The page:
I've heard that the HOT ROD issue of the pickup has a different (retooled) chrome tree from earlier issues, and the chrome cylinder head on that tree does not have "Winfield" lettering. That would pretty much make it look like a chrome-plated stock head. The original tree was (supposedly) restored to the Rat Rod and subsequent issues, and so has the Winfield head with the lettering. The Rat Rod and later issues have a 100% stock closed pickup cab. Earlier issues (including the original) have a cab without the filler piece around the rear window. That panel unbolts from the back panel of the cab, and some guys did take it out and fit a bigger rear window. But the small window is more correct for stock. Unfortunately, only the first issue had the stock wheels (different from those in the '31 kits), and the tires included were made of that nasty Revell plastic-softening vinyl. No issue of any of the pickup (or the '31 sedan/woody/delivery, for that matter) include any pedals (gas, brake, clutch).
The main body is the same (mostly)...check the area below the cargo door. Earlier issue delivery kits had rear bumper brackets molded to the lower body. The Round 2 Three Stooges issue has the body notched in that area to allow the usage of the coupe's bumper brackets that are molded as part of the chassis. I think the alteration was made for the RIDES issue pictured. If you have the delivery's rear bumper, you could cut the lower pan area from the damaged body and piece it into the RIDES one.
This kit is closer to 1/20 than 1/24, probably to allow for the motorized version. Monogram produced it just before they started doing the stock Thirties Fords, with which they settled on 1/24 scale. It wouldn't be too tough to whip one together in 1/25 scale...
The AMT-boxed Jo-Han kits were just that...produced by Jo-Han and packaged in AMT boxes with AMT decals and instruction sheets. Parts in these were not bagged (AMT started bagging unplated parts around 1969; Jo-Han kit parts were never bagged until the Seville era). The plastic used was the more brittle Jo-Han type also. Had these been manufactured by AMT at their facility, parts would have been bagged like other AMT kits, and the plastic would have been similar to what AMT was using in that time frame. If anyone out there knows which company initiated the deal, why it was done, why particular kits were or were not shared, who ended the deal, and why it ended...they've kept it to themselves. All of the higher-ups from that era in both companies are now deceased. Jo-Han started the USA Oldies series in '74; maybe they wanted to keep those for themselves (or maybe AMT didn't want to try selling those under their brand name). Jo-Han kits sold by AMT include Olds Toronados ('67, '68, and '70), Olds 4-4-2 ('69 and '70), two-seater AMX ('68-'70), "Coke bottle" Javelin/AMX ('74), and non-stock items like the Hornet hatchback funny car ('73), pro stock Maverick, Dodge Challenger funny car, '72 Torino NASCAR, and Mark Donohue Trans-Am Javelin/AMX. Some were offered by Jo-Han at the same time the AMT versions were sold; others (two-seater AMX for example) were not sold by Jo-Han in their packaging while AMT sold them. The kit-sharing started in late '66 with the '67 Toronado which was included in AMT's '67 annual kit lineup, and ended with the NASCAR Torino, pro stock Maverick, and Challenger funny car in the AMT '74 catalog. It's been a while since I looked, but I don't think any of those kits carried over into the AMT '75 catalog.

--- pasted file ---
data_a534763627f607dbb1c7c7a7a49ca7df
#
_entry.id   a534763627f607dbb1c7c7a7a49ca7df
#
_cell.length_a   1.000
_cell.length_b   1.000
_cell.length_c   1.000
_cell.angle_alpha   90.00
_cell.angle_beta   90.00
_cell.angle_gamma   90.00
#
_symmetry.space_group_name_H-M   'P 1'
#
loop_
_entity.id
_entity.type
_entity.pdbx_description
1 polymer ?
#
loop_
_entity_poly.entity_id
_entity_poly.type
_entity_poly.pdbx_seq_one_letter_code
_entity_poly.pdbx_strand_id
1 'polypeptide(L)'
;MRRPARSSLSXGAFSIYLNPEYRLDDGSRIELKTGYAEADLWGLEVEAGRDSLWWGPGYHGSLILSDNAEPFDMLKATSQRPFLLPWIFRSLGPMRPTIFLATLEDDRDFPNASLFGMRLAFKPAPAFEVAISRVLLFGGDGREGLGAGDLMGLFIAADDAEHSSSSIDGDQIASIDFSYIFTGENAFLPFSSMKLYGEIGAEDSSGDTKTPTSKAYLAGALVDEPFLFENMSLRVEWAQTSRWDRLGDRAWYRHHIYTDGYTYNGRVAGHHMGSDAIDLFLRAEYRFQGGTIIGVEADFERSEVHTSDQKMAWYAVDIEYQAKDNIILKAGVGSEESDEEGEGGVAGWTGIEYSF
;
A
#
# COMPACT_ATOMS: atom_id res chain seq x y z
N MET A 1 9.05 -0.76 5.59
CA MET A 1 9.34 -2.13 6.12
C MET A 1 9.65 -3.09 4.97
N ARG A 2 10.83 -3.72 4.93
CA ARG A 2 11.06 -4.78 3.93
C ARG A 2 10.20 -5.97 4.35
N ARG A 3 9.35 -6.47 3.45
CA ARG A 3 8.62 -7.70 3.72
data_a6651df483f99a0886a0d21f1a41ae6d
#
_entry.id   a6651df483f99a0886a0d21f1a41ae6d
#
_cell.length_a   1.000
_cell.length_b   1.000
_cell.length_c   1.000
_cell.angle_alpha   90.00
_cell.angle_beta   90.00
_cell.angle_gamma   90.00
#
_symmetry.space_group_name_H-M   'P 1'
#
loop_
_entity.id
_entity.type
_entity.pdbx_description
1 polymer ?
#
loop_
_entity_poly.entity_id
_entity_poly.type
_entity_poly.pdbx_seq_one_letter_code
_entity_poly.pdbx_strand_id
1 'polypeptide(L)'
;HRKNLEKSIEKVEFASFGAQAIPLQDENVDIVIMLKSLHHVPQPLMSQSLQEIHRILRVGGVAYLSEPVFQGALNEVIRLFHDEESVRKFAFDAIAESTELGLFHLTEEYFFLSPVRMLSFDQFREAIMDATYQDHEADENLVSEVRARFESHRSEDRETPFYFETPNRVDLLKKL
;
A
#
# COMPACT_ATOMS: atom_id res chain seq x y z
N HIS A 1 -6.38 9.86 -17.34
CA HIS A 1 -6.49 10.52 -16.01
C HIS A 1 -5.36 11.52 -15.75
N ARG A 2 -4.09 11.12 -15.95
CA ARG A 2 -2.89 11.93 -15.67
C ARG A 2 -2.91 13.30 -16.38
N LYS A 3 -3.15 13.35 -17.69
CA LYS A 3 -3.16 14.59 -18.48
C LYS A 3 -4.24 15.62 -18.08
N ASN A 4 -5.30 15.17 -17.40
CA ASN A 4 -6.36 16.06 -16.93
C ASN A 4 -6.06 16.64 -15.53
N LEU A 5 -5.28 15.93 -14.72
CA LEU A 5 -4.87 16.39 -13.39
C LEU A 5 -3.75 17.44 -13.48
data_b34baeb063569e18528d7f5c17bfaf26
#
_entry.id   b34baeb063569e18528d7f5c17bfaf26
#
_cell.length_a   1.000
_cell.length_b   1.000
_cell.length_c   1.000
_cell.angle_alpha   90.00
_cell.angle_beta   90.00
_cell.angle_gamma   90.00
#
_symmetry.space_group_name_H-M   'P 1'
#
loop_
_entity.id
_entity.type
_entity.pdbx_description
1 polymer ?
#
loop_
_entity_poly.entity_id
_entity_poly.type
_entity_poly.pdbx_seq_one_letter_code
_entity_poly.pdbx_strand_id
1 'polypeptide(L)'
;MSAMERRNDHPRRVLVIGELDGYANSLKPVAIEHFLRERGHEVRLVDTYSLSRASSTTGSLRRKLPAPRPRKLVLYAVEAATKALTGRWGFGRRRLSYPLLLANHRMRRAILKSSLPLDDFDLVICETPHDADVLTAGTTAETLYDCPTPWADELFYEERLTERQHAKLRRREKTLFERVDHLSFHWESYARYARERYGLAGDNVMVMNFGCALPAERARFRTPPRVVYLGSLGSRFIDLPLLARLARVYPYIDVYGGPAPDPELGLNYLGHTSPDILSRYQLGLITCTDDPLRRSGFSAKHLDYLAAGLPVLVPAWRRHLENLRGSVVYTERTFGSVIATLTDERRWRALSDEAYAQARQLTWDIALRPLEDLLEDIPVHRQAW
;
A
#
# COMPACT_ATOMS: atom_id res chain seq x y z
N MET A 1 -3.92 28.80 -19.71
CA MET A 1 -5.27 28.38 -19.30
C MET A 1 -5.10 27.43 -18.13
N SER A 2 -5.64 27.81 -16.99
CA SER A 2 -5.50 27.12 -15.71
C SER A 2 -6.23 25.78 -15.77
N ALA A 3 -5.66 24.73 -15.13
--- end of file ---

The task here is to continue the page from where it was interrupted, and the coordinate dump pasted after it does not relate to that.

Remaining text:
I worked for a commercial (no residential work) roofer for nine years...same story. Among other things, I did the payroll and sometimes got involved with HR. Guys wouldn't show up when needed, would disappear during the winter so they wouldn't be called in for repair jobs (they'd even change phone numbers). But when springtime rolled around, they were back, often owing money that the owner loaned out over the winter. I told the boss to try not calling a couple of the worst ones back, to make an example and bring the rest into line...nope, can't do that because they're hunting buddies. I'd set up savings deductions with the credit union for these clowns; when I went to the CU office to drop off the check, half of them are standing in line waiting to withdraw the money. It's not perfect anywhere else, though...hard to hire good people when you are competing with "off the books" work (no taxes, no child support deducted) and/or just sitting at home waiting for the monthly check...
The automotive swap meets are a mixed bag. Most times, you'll walk away empty-handed after seeing half a dozen guys trying to resell stuff they picked up at the clearance store, but then again there's that one-in-a-hundred deal that makes you forget the previous 99 trips...
No Cougar II kits in my area (would have snagged one if I'd seen them), but I did pick up an MPC HOT ROD '73 Mustang funny car. Mostly Lindberg stuff (I'd have grabbed a Dakota had it been molded in white, got enough red ones!), only a handful of Round 2 items (couple of curbside 'Vettes, couple of snap-together Willys, and the Mustang).